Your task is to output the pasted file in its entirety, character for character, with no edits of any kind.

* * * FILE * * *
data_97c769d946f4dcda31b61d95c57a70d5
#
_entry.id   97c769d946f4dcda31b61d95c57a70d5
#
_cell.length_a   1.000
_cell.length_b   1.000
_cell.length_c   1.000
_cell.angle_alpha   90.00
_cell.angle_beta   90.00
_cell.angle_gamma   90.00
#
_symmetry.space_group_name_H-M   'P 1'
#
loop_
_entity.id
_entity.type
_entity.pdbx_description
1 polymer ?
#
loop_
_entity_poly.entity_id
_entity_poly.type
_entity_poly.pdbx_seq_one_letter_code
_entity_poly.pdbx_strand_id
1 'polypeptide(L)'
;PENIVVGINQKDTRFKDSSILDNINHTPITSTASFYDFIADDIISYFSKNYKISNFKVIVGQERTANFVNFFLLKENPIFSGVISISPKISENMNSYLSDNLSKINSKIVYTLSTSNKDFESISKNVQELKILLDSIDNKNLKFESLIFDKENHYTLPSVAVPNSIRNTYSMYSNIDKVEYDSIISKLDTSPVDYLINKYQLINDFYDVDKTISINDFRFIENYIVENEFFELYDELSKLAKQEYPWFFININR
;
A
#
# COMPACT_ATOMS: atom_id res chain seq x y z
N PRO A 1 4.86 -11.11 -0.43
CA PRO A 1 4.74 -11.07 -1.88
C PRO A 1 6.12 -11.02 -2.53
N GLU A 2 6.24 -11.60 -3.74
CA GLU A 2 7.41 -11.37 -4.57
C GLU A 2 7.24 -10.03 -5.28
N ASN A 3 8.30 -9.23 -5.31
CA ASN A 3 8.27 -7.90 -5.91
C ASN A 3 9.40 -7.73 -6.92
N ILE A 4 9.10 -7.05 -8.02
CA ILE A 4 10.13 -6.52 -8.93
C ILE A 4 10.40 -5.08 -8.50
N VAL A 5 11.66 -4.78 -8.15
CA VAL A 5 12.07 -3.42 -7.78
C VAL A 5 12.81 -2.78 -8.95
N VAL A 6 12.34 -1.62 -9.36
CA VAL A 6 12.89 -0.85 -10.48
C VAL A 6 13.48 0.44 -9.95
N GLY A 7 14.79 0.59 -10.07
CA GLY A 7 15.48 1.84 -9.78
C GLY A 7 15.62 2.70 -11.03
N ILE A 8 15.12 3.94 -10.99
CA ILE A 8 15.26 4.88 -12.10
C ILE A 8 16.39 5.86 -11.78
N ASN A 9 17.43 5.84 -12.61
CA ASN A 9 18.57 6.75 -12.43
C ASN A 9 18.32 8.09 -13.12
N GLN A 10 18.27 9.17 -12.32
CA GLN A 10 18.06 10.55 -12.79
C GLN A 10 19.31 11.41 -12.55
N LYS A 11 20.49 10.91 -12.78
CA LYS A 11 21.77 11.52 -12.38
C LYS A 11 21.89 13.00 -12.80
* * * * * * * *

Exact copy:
data_97c769d946f4dcda31b61d95c57a70d5
#
_entry.id   97c769d946f4dcda31b61d95c57a70d5
#
_cell.length_a   1.000
_cell.length_b   1.000
_cell.length_c   1.000
_cell.angle_alpha   90.00
_cell.angle_beta   90.00
_cell.angle_gamma   90.00
#
_symmetry.space_group_name_H-M   'P 1'
#
loop_
_entity.id
_entity.type
_entity.pdbx_description
1 polymer ?
#
loop_
_entity_poly.entity_id
_entity_poly.type
_entity_poly.pdbx_seq_one_letter_code
_entity_poly.pdbx_strand_id
1 'polypeptide(L)'
;PENIVVGINQKDTRFKDSSILDNINHTPITSTASFYDFIADDIISYFSKNYKISNFKVIVGQERTANFVNFFLLKENPIFSGVISISPKISENMNSYLSDNLSKINSKIVYTLSTSNKDFESISKNVQELKILLDSIDNKNLKFESLIFDKENHYTLPSVAVPNSIRNTYSMYSNIDKVEYDSIISKLDTSPVDYLINKYQLINDFYDVDKTISINDFRFIENYIVENEFFELYDELSKLAKQEYPWFFININR
;
A
#
# COMPACT_ATOMS: atom_id res chain seq x y z
N PRO A 1 4.86 -11.11 -0.43
CA PRO A 1 4.74 -11.07 -1.88
C PRO A 1 6.12 -11.02 -2.53
N GLU A 2 6.24 -11.60 -3.74
CA GLU A 2 7.41 -11.37 -4.57
C GLU A 2 7.24 -10.03 -5.28
N ASN A 3 8.30 -9.23 -5.31
CA ASN A 3 8.27 -7.90 -5.91
C ASN A 3 9.40 -7.73 -6.92
N ILE A 4 9.10 -7.05 -8.02
CA ILE A 4 10.13 -6.52 -8.93
C ILE A 4 10.40 -5.08 -8.50
N VAL A 5 11.66 -4.78 -8.15
CA VAL A 5 12.07 -3.42 -7.78
C VAL A 5 12.81 -2.78 -8.95
N VAL A 6 12.34 -1.62 -9.36
CA VAL A 6 12.89 -0.85 -10.48
C VAL A 6 13.48 0.44 -9.95
N GLY A 7 14.79 0.59 -10.07
CA GLY A 7 15.48 1.84 -9.78
C GLY A 7 15.62 2.70 -11.03
N ILE A 8 15.12 3.94 -10.99
CA ILE A 8 15.26 4.88 -12.10
C ILE A 8 16.39 5.86 -11.78
N ASN A 9 17.43 5.84 -12.61
CA ASN A 9 18.57 6.75 -12.43
C ASN A 9 18.32 8.09 -13.12
N GLN A 10 18.27 9.17 -12.32
CA GLN A 10 18.06 10.55 -12.79
C GLN A 10 19.31 11.41 -12.55
N LYS A 11 20.49 10.91 -12.78
CA LYS A 11 21.77 11.52 -12.38
C LYS A 11 21.89 13.00 -12.80